Henry Kissinger believed that only the Western nations produce history and what happens in the rest of the world is of no consequence. He articulated this view in June 1969, when he got into a confrontation with Gabriel Valdes, the foreign minister in Chile's Christian Democratic government. The previous day, during a meeting in the White House, Valdes had said that it was difficult for the Latin American nations to deal with the United States. Nixon was irritated by Valdes's complaints.
The next day, Kissinger confronted Valdes at a private lunch.
Kissinger said: "Mr. Minister, you made a strange speech. You come here speaking of Latin America, but this is not important. Nothing important can come from the South. History has never been produced in the South. The axis of history starts in Moscow, goes to Bonn, crosses over to Washington, and then goes to Tokyo. What happens in the South is of no importance. You're wasting your time.”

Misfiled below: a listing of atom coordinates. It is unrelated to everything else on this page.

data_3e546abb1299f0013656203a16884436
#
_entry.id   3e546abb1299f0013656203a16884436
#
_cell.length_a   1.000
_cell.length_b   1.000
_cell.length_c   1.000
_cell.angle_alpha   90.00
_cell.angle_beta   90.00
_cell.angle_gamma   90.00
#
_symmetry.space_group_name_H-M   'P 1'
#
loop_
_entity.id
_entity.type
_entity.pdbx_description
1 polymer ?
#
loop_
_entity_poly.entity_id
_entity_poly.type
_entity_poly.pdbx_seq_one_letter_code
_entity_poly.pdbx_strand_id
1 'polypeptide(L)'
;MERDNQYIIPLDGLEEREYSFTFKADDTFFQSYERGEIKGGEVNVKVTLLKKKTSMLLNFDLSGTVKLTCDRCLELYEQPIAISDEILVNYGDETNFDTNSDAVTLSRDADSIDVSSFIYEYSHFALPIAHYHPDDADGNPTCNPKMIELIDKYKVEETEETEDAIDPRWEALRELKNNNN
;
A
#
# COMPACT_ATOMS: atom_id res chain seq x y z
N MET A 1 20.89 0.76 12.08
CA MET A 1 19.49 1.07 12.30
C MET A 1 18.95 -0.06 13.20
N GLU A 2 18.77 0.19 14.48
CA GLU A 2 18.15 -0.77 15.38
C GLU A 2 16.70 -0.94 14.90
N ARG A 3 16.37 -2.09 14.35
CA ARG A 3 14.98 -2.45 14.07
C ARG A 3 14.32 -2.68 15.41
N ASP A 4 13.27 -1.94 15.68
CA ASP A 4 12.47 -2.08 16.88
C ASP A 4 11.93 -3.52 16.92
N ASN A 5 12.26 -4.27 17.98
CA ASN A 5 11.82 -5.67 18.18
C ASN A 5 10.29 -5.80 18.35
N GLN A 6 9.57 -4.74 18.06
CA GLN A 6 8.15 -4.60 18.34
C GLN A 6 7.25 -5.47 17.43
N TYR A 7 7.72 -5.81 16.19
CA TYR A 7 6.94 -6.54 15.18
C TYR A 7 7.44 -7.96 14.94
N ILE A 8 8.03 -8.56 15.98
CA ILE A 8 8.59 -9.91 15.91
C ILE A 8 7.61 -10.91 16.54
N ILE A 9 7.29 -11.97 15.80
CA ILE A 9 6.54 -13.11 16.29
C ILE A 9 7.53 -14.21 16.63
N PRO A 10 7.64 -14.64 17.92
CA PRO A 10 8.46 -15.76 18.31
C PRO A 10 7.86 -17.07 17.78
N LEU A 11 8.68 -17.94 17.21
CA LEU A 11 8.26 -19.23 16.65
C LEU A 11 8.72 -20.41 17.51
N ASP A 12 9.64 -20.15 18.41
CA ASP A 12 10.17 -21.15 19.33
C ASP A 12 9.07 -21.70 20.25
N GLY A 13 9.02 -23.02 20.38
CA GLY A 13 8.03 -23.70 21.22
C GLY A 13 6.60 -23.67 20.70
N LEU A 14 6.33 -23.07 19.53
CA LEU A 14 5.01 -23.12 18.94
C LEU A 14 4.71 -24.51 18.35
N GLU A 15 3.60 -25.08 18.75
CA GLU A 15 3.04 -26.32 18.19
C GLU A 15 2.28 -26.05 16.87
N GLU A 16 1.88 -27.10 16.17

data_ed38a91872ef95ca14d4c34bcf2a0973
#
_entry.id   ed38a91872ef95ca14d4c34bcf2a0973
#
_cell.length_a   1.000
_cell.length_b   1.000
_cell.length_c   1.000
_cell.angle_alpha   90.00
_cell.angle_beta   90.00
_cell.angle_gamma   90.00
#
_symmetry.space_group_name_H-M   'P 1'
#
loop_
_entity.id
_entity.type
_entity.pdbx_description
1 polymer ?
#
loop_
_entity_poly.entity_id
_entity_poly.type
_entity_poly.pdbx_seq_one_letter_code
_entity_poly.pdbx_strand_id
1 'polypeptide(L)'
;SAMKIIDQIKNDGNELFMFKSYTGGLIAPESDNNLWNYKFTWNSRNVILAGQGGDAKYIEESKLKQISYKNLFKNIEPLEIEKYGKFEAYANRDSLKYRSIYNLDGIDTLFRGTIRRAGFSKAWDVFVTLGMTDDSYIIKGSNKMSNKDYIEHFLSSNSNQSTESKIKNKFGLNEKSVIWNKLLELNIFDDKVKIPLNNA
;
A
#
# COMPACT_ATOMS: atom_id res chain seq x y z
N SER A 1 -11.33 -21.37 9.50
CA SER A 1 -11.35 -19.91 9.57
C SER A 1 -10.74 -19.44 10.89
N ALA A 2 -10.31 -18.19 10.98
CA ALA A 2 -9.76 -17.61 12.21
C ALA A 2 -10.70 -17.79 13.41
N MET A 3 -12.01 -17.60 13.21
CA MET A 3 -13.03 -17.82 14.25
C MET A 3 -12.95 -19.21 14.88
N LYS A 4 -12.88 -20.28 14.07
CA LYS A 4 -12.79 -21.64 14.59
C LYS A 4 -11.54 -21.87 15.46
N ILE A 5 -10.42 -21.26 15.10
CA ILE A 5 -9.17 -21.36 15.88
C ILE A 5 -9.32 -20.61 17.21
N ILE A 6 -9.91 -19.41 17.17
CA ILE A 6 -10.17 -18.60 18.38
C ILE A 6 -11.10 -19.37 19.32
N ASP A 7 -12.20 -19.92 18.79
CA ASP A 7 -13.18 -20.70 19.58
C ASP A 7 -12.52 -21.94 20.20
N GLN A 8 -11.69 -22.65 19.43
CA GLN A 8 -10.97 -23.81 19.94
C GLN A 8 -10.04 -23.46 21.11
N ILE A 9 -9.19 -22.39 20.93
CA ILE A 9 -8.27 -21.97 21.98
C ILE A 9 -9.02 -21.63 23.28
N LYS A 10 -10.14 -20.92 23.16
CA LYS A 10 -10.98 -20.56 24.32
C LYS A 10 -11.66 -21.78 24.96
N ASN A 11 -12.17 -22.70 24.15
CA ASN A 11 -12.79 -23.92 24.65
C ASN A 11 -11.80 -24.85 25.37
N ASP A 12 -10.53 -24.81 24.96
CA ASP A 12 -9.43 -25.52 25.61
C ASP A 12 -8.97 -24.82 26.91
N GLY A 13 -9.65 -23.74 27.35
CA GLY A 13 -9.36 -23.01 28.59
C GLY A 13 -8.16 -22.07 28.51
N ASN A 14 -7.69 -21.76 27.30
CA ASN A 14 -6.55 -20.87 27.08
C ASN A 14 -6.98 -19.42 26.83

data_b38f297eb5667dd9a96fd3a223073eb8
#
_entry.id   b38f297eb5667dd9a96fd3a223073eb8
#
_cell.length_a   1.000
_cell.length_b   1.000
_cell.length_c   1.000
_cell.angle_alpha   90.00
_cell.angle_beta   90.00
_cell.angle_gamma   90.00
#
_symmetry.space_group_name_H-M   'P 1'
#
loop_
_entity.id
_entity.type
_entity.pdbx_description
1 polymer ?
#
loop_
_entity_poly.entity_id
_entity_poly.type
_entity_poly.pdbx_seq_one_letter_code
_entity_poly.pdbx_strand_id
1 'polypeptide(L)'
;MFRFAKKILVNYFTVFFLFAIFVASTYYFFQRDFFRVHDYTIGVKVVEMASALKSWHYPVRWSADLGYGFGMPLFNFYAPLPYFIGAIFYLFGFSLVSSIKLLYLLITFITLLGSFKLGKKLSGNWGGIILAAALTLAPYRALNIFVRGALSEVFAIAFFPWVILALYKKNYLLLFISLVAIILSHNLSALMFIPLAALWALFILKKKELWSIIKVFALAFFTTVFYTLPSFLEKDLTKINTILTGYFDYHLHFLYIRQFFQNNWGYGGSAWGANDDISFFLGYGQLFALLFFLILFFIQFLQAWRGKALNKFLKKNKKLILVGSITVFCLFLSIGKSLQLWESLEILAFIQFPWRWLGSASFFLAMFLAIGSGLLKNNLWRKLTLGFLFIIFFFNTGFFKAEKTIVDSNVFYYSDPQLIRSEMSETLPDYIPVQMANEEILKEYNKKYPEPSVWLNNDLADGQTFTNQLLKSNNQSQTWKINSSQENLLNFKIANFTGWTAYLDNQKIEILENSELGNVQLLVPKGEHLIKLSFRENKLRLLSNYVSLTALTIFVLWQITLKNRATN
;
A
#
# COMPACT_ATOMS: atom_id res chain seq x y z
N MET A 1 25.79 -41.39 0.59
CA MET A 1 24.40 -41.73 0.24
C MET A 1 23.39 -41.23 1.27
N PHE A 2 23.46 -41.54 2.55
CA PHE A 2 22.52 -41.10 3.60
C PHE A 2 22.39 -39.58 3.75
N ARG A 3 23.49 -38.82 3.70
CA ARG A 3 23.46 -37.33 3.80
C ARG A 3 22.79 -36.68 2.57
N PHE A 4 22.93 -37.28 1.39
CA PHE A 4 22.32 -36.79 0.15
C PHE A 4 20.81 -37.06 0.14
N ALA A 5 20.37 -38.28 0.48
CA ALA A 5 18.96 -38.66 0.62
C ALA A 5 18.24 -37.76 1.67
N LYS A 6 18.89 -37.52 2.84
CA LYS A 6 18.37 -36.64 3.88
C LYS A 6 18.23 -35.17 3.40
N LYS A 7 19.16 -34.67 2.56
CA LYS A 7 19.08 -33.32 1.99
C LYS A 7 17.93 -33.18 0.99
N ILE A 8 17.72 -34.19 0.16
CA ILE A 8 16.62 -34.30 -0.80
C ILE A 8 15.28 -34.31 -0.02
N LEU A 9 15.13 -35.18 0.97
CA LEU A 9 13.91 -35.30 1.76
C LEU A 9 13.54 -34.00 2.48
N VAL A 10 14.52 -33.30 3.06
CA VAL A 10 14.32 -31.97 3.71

Valdes replied: "Mr. Kissinger, you know nothing of the South.”
"No," Kissinger answered, "and I don't care."
Valdes was shocked and insulted by Kissinger’s attitude. He told Kissinger: "You are a German Wagnerian. You are a very arrogant man.”
In his book, The Price of Power, Seymour Hersh has described the tense exchange between Kissinger and Valdes.